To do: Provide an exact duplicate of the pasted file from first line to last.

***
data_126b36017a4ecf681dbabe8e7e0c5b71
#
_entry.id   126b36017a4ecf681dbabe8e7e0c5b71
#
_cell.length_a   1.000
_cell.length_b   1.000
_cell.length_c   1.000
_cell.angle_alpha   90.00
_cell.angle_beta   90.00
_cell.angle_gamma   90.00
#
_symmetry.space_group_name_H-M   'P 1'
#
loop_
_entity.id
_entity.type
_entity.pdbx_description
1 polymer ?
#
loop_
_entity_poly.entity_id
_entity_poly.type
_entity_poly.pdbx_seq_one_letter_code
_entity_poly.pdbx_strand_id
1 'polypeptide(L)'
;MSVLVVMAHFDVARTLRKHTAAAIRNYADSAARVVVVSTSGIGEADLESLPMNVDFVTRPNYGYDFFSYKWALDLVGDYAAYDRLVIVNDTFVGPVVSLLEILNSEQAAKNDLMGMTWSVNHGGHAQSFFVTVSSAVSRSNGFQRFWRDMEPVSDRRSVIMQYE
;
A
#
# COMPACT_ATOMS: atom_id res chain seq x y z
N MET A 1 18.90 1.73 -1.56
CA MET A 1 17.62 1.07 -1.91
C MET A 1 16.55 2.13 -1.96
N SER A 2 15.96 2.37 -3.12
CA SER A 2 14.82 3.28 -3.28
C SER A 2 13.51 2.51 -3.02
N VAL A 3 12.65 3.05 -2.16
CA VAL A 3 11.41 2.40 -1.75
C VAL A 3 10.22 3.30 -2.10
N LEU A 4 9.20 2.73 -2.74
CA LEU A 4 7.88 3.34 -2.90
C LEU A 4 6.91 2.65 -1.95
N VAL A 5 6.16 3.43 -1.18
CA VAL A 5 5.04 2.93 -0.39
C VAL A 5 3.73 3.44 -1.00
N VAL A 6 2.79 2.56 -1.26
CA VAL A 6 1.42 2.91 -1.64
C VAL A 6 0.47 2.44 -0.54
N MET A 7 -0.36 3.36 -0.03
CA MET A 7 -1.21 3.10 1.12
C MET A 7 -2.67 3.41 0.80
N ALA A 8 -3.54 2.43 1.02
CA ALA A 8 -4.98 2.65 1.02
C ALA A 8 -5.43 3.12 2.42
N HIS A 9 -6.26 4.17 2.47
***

data_126b36017a4ecf681dbabe8e7e0c5b71
#
_entry.id   126b36017a4ecf681dbabe8e7e0c5b71
#
_cell.length_a   1.000
_cell.length_b   1.000
_cell.length_c   1.000
_cell.angle_alpha   90.00
_cell.angle_beta   90.00
_cell.angle_gamma   90.00
#
_symmetry.space_group_name_H-M   'P 1'
#
loop_
_entity.id
_entity.type
_entity.pdbx_description
1 polymer ?
#
loop_
_entity_poly.entity_id
_entity_poly.type
_entity_poly.pdbx_seq_one_letter_code
_entity_poly.pdbx_strand_id
1 'polypeptide(L)'
;MSVLVVMAHFDVARTLRKHTAAAIRNYADSAARVVVVSTSGIGEADLESLPMNVDFVTRPNYGYDFFSYKWALDLVGDYAAYDRLVIVNDTFVGPVVSLLEILNSEQAAKNDLMGMTWSVNHGGHAQSFFVTVSSAVSRSNGFQRFWRDMEPVSDRRSVIMQYE
;
A
#
# COMPACT_ATOMS: atom_id res chain seq x y z
N MET A 1 18.90 1.73 -1.56
CA MET A 1 17.62 1.07 -1.91
C MET A 1 16.55 2.13 -1.96
N SER A 2 15.96 2.37 -3.12
CA SER A 2 14.82 3.28 -3.28
C SER A 2 13.51 2.51 -3.02
N VAL A 3 12.65 3.05 -2.16
CA VAL A 3 11.41 2.40 -1.75
C VAL A 3 10.22 3.30 -2.10
N LEU A 4 9.20 2.73 -2.74
CA LEU A 4 7.88 3.34 -2.90
C LEU A 4 6.91 2.65 -1.95
N VAL A 5 6.16 3.43 -1.18
CA VAL A 5 5.04 2.93 -0.39
C VAL A 5 3.73 3.44 -1.00
N VAL A 6 2.79 2.56 -1.26
CA VAL A 6 1.42 2.91 -1.64
C VAL A 6 0.47 2.44 -0.54
N MET A 7 -0.36 3.36 -0.03
CA MET A 7 -1.21 3.10 1.12
C MET A 7 -2.67 3.41 0.80
N ALA A 8 -3.54 2.43 1.02
CA ALA A 8 -4.98 2.65 1.02
C ALA A 8 -5.43 3.12 2.42
N HIS A 9 -6.26 4.17 2.47